In the final live class of the course, you will be taking inspiration from Daniel’s pork cheeks, Alison’s rabbit and Kerry’s venison, creating a dish that really makes the most of the meat that you have chosen.
For the final live class you will create a dish using two cuts from a sustainably sourced animal.
This brief is all about tapping into the seasons, and making use of the whole animal.
This decision is completely up to you, but we do encourage you to go local, go obscure, and go under-appreciated!
Using multiple cuts from the same animal is a brilliant way to enhance the natural flavour of the meat, and there are lots of things to consider when deciding what to make.
The first step is to go to your local butcher and start asking questions! What are the different cuts they have in store, and what different qualities does each cut have?
For instance, a belly cut is likely to have a higher fat content than a loin, and cuts like the shin or shank will have a lot of collagen and connective tissue that will require slower cooking to break down.
Once you have chosen one cut that you want to use, think about another cut that will compliment it. For instance, if one of your cuts is quite lean, then you may want the other cut to have a higher fat content to add a little richness to your dish.
Once you have decided on your two (or more cuts), you will need to decide how to craft them into a wonderful dish. If you are going to take a slightly tougher cut and slow cook it in a braise, then you may want to fry or pan sear a more tender piece of meat to provide a different texture.
Finally, have a think about what is the natural flavour of the meat you are choosing and what seasonal ingredients will help it sing.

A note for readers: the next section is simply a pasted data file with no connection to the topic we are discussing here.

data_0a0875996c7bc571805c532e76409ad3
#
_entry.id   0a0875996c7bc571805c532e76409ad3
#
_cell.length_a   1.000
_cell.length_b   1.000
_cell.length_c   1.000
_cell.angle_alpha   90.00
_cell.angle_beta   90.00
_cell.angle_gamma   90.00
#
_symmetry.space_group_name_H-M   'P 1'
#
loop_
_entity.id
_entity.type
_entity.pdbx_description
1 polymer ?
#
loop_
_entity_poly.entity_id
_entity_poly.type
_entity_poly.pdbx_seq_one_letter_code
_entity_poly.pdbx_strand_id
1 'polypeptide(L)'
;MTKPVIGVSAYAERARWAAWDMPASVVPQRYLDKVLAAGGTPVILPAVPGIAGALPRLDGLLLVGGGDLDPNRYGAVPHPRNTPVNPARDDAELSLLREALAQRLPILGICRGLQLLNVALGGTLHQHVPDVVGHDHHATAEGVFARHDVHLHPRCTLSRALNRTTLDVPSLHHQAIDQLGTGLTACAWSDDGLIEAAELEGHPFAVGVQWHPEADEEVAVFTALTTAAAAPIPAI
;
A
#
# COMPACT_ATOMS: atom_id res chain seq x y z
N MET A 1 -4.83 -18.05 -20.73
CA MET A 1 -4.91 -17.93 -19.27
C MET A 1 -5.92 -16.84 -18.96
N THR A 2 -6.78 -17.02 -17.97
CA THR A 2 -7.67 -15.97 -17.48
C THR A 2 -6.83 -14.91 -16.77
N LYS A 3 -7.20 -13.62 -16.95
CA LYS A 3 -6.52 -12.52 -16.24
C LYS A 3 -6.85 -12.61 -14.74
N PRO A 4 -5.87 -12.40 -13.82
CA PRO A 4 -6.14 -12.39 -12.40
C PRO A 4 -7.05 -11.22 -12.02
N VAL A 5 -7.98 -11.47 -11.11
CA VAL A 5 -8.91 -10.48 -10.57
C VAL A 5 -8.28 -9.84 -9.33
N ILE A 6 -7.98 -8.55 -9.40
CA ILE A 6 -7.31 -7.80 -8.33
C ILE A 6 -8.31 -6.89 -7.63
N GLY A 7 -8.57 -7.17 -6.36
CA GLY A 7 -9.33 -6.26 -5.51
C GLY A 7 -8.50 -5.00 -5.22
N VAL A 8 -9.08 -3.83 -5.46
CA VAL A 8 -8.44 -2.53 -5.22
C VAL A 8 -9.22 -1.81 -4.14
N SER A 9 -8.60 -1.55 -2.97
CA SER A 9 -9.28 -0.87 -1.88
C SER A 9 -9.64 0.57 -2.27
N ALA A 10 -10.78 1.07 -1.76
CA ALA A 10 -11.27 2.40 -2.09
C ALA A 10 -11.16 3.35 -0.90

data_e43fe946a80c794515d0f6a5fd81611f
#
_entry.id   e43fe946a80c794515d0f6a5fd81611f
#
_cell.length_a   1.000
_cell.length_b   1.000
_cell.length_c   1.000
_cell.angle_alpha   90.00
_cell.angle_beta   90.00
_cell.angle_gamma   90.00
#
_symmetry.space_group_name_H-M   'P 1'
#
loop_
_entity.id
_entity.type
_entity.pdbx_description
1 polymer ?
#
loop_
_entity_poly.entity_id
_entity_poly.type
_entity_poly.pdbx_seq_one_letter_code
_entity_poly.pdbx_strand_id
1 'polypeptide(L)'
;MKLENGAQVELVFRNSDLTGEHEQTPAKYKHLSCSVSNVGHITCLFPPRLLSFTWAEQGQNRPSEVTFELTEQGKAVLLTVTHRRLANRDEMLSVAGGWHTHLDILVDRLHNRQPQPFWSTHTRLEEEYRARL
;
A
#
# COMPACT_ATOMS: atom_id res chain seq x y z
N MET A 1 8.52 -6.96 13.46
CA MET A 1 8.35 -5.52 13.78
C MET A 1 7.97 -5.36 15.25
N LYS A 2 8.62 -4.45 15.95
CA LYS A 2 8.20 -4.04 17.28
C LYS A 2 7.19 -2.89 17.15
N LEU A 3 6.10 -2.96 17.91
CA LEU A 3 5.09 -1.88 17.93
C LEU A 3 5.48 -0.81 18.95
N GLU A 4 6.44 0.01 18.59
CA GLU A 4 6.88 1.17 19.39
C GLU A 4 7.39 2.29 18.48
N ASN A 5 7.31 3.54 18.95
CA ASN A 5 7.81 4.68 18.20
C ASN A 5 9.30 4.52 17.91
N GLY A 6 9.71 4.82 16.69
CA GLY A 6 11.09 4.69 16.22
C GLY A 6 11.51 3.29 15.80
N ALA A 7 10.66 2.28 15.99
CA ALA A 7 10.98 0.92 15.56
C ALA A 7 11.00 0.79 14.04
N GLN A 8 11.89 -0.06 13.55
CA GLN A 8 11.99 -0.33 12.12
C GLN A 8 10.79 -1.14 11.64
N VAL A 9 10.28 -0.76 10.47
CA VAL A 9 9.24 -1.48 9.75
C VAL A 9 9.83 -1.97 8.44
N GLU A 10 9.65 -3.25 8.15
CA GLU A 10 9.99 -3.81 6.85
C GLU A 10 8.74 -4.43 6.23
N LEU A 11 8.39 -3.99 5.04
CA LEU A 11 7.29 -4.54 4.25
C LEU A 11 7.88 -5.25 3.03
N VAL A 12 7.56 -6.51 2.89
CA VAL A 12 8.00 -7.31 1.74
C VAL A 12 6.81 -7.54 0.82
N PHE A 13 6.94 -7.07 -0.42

If it’s a game animal, why not use something smokey, sweet or earthy - wild mushrooms, beetroot and autumn berries are classic pairings for these very flavourful cuts.
If it’s a fattier cut of meat like pork or lamb, you may want to use something that will cut through the richness, so bringing some acidic elements and fresh herbs will help balance the dish.
If you choose a meat with a very delicate flavour, make sure not to overpower the natural flavour of the meat with ingredients that are too punchy and bold.
This month’s live class has a lot of scope for experimentation, so don’t be shy - ask what your cohort thinks, and share your ideas with the group.
Find out what fish your fellow cohort members are preparing, and let them be an inspiration for you to try something new! And if you do venture further afield why not let the community know how your plan is coming along during the brining or smoking process.
Same goes for if you are struggling to think of an exciting pairing for your dishes - ask what you think would go well with your initial ideas and let your fellow cooks spark some ideas!